So, doctoral history candidates from the year 2519 (Hello! Do we still have polar ice caps?), here’s what’s been going on lately.

Recitals

Through April and May, I gave a cluster of solo recitals, and even taught a master class.

You know it all went well, because I got flowers out of the whole deal.

Sometime this century I will get around to uploading clips to my abandoned Youtube and Soundcloud channels, but until then, here’s the proof:

recital
Photo courtesy of Laura Holford.

There’s also an Instagram video, which you will have seen if you’ve liked my page on Facebook (wink, wink).

Amalfi

If my Facebook feed is any indication, one of life’s greatest joys (second only to finding true love or having your work praised by someone you admire) is announcing your international travel plans on social media in some clever, self-congratulatory way, so that you can convince people you are a worldly, important jetsetter, rack up as many likes as possible, and reaffirm your worth as a human being.

I am clearly where happiness goes to die, because I never got around to making one of those status announcements. I mean, I thought about it, and then I procrastinated, and then it got to the point where I seriously considered just not telling anyone that I was going to Italy.

That’s right, I’m going to Italy this summer to be in the Amalfi Coast Festival! I am excited! I am scared! I am not practicing nearly enough!

My biggest concern right now is what kind of data plan I’ll get in Italy, because I want to be able to upload all evidence of my worldly, important jetsetting to Instagram. #priorities

Instagram Travels

Speaking of Instagram, did you know that shamelessly reposting Instagram photos is a totally legitimate form of blogging? That’s right.

Because I am a spectacularly smart planner, my string of recitals coincided with some work deadlines and other various obligations, so by the time May was half over, I hadn’t had a free day in weeks and was slightly dying inside. So I did the only responsible thing: I canceled all my appointments one day and got on a plane.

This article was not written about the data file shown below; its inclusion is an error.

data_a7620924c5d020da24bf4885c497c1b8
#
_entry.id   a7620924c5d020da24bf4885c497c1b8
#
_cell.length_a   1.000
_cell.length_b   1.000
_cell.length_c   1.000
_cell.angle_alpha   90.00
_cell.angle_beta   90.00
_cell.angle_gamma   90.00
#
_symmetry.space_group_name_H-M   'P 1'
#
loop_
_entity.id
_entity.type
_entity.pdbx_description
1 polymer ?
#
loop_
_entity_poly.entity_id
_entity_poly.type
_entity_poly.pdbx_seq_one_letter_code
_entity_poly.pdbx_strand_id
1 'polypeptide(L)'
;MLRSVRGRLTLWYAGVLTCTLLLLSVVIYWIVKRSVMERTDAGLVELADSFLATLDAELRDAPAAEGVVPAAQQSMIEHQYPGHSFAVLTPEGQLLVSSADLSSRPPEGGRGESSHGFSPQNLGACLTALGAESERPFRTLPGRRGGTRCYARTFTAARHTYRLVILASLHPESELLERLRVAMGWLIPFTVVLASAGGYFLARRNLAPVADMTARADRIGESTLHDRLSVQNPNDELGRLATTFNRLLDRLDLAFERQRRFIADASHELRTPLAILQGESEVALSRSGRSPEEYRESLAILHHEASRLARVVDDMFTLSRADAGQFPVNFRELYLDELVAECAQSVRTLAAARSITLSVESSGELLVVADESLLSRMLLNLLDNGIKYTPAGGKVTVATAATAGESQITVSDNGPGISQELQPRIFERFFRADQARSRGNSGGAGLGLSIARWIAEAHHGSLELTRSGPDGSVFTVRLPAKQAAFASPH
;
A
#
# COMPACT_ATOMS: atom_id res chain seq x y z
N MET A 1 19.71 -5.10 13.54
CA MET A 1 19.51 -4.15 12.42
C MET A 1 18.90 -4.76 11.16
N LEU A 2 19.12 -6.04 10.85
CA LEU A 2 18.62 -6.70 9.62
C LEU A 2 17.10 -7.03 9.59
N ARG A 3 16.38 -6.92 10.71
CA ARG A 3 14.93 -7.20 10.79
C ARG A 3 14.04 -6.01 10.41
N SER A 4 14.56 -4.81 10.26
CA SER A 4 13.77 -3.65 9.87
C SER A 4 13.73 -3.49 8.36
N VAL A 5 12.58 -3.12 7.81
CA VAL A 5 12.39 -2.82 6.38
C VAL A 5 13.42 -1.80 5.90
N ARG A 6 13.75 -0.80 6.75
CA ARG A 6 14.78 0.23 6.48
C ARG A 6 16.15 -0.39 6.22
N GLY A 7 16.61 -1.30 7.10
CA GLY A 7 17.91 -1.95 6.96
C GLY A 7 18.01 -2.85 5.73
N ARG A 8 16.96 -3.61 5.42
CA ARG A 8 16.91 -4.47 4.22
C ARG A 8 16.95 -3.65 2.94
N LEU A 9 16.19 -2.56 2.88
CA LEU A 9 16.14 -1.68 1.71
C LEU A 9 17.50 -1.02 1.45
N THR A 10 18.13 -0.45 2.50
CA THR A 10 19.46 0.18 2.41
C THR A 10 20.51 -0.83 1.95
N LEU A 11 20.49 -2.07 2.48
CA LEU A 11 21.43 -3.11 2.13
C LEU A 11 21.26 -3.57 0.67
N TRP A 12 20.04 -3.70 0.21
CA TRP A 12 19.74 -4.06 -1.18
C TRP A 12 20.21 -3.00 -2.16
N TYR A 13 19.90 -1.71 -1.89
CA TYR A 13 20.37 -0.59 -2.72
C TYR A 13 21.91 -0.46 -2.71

Today is a “clear your schedule and get on a plane” kind of day.

A photo posted by Sharon Su (@doodlyroses) on

It was a short flight—just to LA, where I had the most painfully awkward conversation ever with a confused Uber driver, got to hang out with some really great friends, and experienced the wonderful, therapeutic goodness of a hotel bed. Here is my 100% sincere grown-up recommendation: if you’re feeling worn out by life and you just want to feel comfortable and responsibility-free, just go sleep in a nice, soft hotel bed. 

Then two weeks later, I was back in LA (planned ahead this time) for a weekend in Disneyland. You know, as adults do. 

  #latergram from last night: a memory of strong drinks and great people. #tradersams #dlr   A photo posted by Sharon Su (@doodlyroses) on

Ohhhh yeah. #Disneyland #dlr A photo posted by Sharon Su (@doodlyroses) on

Bryce and I were joined by our good friends Ben and Midori and we proceeded to spend most of our time drinking, eating, and Instagramming. #sorrynotsorry to anyone who happens to follow all four of us. 

  It’s 5 PM somewhere, right?   A photo posted by Sharon Su (@doodlyroses) on

Thanks for the great shot, @midoriwada! #nofilter A photo posted by Bryce McLaughlin (@brycemclaughlin) on

So in a nutshell, that’s what I’ve been doing—outside of the usual eating -> sleeping -> existential panic cycle, I mean.

(Believe it or not, I actually feel rather guilty that I don’t update this blog as much as I should. Once in a while I try to rationalize it: Jeremy Denk never updates his blog! But then again, he’s Jeremy Denk. I don’t think that’s an excuse I’ll be able to use.)